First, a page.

Dr Matthew Bayfield, Head of Cardiothoracic Surgery, Strathfield Private Hospital and VMO Cardiothoracic Surgeon, Royal Prince Alfred Hospital.

Professor Peter Windsor

Veterinarian Research Advisor

Peter is a registered specialist veterinary surgeon in New South Wales and an emeritus Professor at Sydney University. He holds a BVSc (Hons), PhD, DVSc and diploma from the European College of Small Ruminant Health Management.

Dr Julian Braidwood

Global Regulatory Affairs Advisor

Julian has held leadership roles and managed international clinical projects with Grampian. He was previously Regulatory Affairs Manager at Novartis Animal Health. He is the Founder and Managing Director of Triveritas, where he is responsible for a team of 40 animal health specialists across the EU and the US.


Welfare Implications of Swine Castration

November 28, 2013

The Pig Site Publication

A review of the literature by the American Veterinary Medical Association’s Animal Welfare Division, covering methods of castration (surgical and immunocastration) of boar pigs, pain control and alternatives to prevent boar taint.

The Issue

Castration of male piglets is a common practice in many countries and the vast majority of male piglets in the United States are castrated. Castration is performed to avoid boar taint in the meat of sexually mature male pigs and to reduce aggression toward other pigs and caretakers. Boar taint is an accumulation of compounds, such as skatole and androstenone, in the meat of intact males that cause an unpleasant smell and taste that is released when pork is heated. About 75% of consumers find meat from boars objectionable in comparison with meat from castrated males (barrows).1 The prevalence and intensity of consumer preference varies on the basis of human genotype.2 Barrows can be raised beyond puberty without developing strong boar taint, however they have poorer feed conversion and more fat deposits than boars. In addition to a reduction in the risk of boar taint, barrows exhibit less sexual and aggressive behavior,3 which makes them easier to handle and less likely to fight and injure each other each other in group pens.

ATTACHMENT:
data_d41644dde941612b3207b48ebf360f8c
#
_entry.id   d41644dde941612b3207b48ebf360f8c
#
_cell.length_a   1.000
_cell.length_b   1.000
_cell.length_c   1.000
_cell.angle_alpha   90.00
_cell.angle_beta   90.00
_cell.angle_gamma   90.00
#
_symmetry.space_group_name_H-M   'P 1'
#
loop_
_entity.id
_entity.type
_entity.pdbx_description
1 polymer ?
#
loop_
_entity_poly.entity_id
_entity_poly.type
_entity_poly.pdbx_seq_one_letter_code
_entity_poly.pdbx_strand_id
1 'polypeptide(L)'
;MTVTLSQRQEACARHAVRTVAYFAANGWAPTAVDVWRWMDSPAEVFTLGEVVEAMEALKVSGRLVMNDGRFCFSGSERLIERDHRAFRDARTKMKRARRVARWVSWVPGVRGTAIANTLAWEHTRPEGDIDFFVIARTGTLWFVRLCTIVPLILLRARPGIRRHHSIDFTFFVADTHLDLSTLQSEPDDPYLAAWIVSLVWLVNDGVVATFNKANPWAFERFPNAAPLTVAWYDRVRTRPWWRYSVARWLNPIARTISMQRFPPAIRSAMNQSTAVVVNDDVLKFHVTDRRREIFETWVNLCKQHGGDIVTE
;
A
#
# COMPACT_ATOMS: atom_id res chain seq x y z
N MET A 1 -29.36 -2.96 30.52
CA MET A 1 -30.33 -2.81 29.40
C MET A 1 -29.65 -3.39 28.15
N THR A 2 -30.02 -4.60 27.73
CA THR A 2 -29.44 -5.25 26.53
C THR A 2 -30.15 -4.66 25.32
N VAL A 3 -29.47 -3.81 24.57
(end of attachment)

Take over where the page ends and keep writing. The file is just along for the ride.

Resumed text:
Currently there are two methods of castrating male piglets: surgical castration and immunocastration.

Surgical castration

Surgical castration of piglets is carried out prior to weaning, most commonly within the first three days of life. Piglets may be restrained for castration in a variety of ways including suspension by the hind legs using a castration stand or another stockperson, placement in a V-trough, or being held with a hand or between an individual’s legs.4 After the piglet is secure, either two vertical cuts or one horizontal cut is made to the skin of the scrotum, and the testes are removed by cutting the spermatic cord with a scalpel or pulling until the cord tears.4 Castration is typically performed without anaesthesia or analgesia.3,4,5,6


Surgical castration involves cutting and manipulating innervated tissues18,19 and if anesthesia is not provided it will be painful6,14,20 as reflected by elevated blood cortisol concentrations,14,21,22 high-pitched squealing,22,23,24 and pain-indicative behaviors, such as trembling and lying alone.25,26 Some behavioural indicators of pain may persist for up to five days.23 The use of a local or general anesthetic is mandatory in Norway, Switzerland and the Netherlands for pigs entering their domestic markets.4 To avoid the pain associated with surgical castration other countries, such as the United Kingdom and Ireland, have elected to market nearly all of their male pigs intact.4